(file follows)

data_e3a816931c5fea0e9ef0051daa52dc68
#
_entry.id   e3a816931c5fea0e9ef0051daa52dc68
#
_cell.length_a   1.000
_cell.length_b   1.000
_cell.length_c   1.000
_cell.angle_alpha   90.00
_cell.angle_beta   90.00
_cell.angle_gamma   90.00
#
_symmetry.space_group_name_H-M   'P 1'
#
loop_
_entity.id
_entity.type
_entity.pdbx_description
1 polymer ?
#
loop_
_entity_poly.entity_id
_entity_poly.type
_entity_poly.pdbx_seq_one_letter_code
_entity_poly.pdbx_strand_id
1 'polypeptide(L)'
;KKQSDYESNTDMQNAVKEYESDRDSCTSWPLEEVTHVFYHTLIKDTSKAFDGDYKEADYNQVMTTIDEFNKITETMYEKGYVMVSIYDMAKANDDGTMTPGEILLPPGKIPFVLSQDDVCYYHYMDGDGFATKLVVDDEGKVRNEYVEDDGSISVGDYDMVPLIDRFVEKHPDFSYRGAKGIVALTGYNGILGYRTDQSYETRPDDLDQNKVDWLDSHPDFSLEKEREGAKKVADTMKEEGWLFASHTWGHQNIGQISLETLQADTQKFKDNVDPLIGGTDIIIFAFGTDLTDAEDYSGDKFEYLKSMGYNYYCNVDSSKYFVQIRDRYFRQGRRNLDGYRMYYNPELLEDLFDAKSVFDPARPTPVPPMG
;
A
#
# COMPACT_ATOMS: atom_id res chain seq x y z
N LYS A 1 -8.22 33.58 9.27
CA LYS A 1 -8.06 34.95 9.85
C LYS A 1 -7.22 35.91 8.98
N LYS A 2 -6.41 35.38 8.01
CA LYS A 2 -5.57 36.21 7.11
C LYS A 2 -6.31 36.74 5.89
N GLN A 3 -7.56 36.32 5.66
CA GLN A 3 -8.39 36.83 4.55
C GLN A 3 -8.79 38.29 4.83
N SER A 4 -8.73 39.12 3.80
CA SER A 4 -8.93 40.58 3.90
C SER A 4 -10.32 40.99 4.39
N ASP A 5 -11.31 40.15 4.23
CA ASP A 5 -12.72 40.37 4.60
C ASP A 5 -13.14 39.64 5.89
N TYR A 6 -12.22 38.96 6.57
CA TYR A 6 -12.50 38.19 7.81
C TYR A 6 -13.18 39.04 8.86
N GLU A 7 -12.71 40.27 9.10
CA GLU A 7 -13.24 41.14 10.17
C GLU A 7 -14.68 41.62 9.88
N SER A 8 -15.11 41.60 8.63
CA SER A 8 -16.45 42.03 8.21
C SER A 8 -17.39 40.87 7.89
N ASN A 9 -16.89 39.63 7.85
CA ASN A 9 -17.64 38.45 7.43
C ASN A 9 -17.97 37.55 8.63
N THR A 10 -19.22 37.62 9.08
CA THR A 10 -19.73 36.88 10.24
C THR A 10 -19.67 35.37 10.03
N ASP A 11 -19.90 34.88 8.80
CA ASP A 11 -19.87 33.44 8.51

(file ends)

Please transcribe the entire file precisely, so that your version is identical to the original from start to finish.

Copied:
data_e3a816931c5fea0e9ef0051daa52dc68
#
_entry.id   e3a816931c5fea0e9ef0051daa52dc68
#
_cell.length_a   1.000
_cell.length_b   1.000
_cell.length_c   1.000
_cell.angle_alpha   90.00
_cell.angle_beta   90.00
_cell.angle_gamma   90.00
#
_symmetry.space_group_name_H-M   'P 1'
#
loop_
_entity.id
_entity.type
_entity.pdbx_description
1 polymer ?
#
loop_
_entity_poly.entity_id
_entity_poly.type
_entity_poly.pdbx_seq_one_letter_code
_entity_poly.pdbx_strand_id
1 'polypeptide(L)'
;KKQSDYESNTDMQNAVKEYESDRDSCTSWPLEEVTHVFYHTLIKDTSKAFDGDYKEADYNQVMTTIDEFNKITETMYEKGYVMVSIYDMAKANDDGTMTPGEILLPPGKIPFVLSQDDVCYYHYMDGDGFATKLVVDDEGKVRNEYVEDDGSISVGDYDMVPLIDRFVEKHPDFSYRGAKGIVALTGYNGILGYRTDQSYETRPDDLDQNKVDWLDSHPDFSLEKEREGAKKVADTMKEEGWLFASHTWGHQNIGQISLETLQADTQKFKDNVDPLIGGTDIIIFAFGTDLTDAEDYSGDKFEYLKSMGYNYYCNVDSSKYFVQIRDRYFRQGRRNLDGYRMYYNPELLEDLFDAKSVFDPARPTPVPPMG
;
A
#
# COMPACT_ATOMS: atom_id res chain seq x y z
N LYS A 1 -8.22 33.58 9.27
CA LYS A 1 -8.06 34.95 9.85
C LYS A 1 -7.22 35.91 8.98
N LYS A 2 -6.41 35.38 8.01
CA LYS A 2 -5.57 36.21 7.11
C LYS A 2 -6.31 36.74 5.89
N GLN A 3 -7.56 36.32 5.66
CA GLN A 3 -8.39 36.83 4.55
C GLN A 3 -8.79 38.29 4.83
N SER A 4 -8.73 39.12 3.80
CA SER A 4 -8.93 40.58 3.90
C SER A 4 -10.32 40.99 4.39
N ASP A 5 -11.31 40.15 4.23
CA ASP A 5 -12.72 40.37 4.60
C ASP A 5 -13.14 39.64 5.89
N TYR A 6 -12.22 38.96 6.57
CA TYR A 6 -12.50 38.19 7.81
C TYR A 6 -13.18 39.04 8.86
N GLU A 7 -12.71 40.27 9.10
CA GLU A 7 -13.24 41.14 10.17
C GLU A 7 -14.68 41.62 9.88
N SER A 8 -15.11 41.60 8.63
CA SER A 8 -16.45 42.03 8.21
C SER A 8 -17.39 40.87 7.89
N ASN A 9 -16.89 39.63 7.85
CA ASN A 9 -17.64 38.45 7.43
C ASN A 9 -17.97 37.55 8.63
N THR A 10 -19.22 37.62 9.08
CA THR A 10 -19.73 36.88 10.24
C THR A 10 -19.67 35.37 10.03
N ASP A 11 -19.90 34.88 8.80
CA ASP A 11 -19.87 33.44 8.51